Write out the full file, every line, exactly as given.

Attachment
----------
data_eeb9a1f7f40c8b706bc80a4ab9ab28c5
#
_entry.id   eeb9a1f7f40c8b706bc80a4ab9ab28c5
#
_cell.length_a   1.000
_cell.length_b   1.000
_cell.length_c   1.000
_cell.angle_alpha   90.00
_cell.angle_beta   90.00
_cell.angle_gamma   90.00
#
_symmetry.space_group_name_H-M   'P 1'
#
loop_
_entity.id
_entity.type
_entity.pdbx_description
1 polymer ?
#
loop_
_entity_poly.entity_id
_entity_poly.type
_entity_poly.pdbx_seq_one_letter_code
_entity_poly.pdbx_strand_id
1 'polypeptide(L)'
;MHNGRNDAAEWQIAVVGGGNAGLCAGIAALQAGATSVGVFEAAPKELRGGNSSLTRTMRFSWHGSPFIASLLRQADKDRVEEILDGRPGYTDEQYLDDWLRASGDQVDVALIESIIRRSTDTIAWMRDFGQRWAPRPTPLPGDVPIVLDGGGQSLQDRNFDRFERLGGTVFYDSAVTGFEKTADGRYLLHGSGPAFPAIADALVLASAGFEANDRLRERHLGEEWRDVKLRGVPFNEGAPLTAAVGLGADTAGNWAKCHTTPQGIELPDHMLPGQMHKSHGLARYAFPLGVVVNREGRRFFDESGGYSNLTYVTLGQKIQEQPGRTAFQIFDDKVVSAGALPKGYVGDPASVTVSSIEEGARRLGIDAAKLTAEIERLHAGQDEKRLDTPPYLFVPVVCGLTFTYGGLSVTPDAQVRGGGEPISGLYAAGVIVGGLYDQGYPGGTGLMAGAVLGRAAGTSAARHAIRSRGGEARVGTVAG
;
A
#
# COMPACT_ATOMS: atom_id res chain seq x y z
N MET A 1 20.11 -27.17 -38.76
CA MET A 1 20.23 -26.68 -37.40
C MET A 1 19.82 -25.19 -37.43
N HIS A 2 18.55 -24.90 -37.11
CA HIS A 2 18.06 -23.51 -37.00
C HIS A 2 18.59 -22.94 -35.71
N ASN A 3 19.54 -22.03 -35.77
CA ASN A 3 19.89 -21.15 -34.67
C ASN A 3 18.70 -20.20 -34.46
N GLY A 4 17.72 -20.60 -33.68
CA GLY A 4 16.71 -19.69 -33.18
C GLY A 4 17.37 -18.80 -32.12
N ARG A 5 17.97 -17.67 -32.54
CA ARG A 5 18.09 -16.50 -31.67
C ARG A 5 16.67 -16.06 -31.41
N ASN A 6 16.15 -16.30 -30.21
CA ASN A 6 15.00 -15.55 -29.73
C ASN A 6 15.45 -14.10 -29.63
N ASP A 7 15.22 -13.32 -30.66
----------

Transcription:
data_eeb9a1f7f40c8b706bc80a4ab9ab28c5
#
_entry.id   eeb9a1f7f40c8b706bc80a4ab9ab28c5
#
_cell.length_a   1.000
_cell.length_b   1.000
_cell.length_c   1.000
_cell.angle_alpha   90.00
_cell.angle_beta   90.00
_cell.angle_gamma   90.00
#
_symmetry.space_group_name_H-M   'P 1'
#
loop_
_entity.id
_entity.type
_entity.pdbx_description
1 polymer ?
#
loop_
_entity_poly.entity_id
_entity_poly.type
_entity_poly.pdbx_seq_one_letter_code
_entity_poly.pdbx_strand_id
1 'polypeptide(L)'
;MHNGRNDAAEWQIAVVGGGNAGLCAGIAALQAGATSVGVFEAAPKELRGGNSSLTRTMRFSWHGSPFIASLLRQADKDRVEEILDGRPGYTDEQYLDDWLRASGDQVDVALIESIIRRSTDTIAWMRDFGQRWAPRPTPLPGDVPIVLDGGGQSLQDRNFDRFERLGGTVFYDSAVTGFEKTADGRYLLHGSGPAFPAIADALVLASAGFEANDRLRERHLGEEWRDVKLRGVPFNEGAPLTAAVGLGADTAGNWAKCHTTPQGIELPDHMLPGQMHKSHGLARYAFPLGVVVNREGRRFFDESGGYSNLTYVTLGQKIQEQPGRTAFQIFDDKVVSAGALPKGYVGDPASVTVSSIEEGARRLGIDAAKLTAEIERLHAGQDEKRLDTPPYLFVPVVCGLTFTYGGLSVTPDAQVRGGGEPISGLYAAGVIVGGLYDQGYPGGTGLMAGAVLGRAAGTSAARHAIRSRGGEARVGTVAG
;
A
#
# COMPACT_ATOMS: atom_id res chain seq x y z
N MET A 1 20.11 -27.17 -38.76
CA MET A 1 20.23 -26.68 -37.40
C MET A 1 19.82 -25.19 -37.43
N HIS A 2 18.55 -24.90 -37.11
CA HIS A 2 18.06 -23.51 -37.00
C HIS A 2 18.59 -22.94 -35.71
N ASN A 3 19.54 -22.03 -35.77
CA ASN A 3 19.89 -21.15 -34.67
C ASN A 3 18.70 -20.20 -34.46
N GLY A 4 17.72 -20.60 -33.68
CA GLY A 4 16.71 -19.69 -33.18
C GLY A 4 17.37 -18.80 -32.12
N ARG A 5 17.97 -17.67 -32.54
CA ARG A 5 18.09 -16.50 -31.67
C ARG A 5 16.67 -16.06 -31.41
N ASN A 6 16.15 -16.30 -30.21
CA ASN A 6 15.00 -15.55 -29.73
C ASN A 6 15.45 -14.10 -29.63
N ASP A 7 15.22 -13.32 -30.66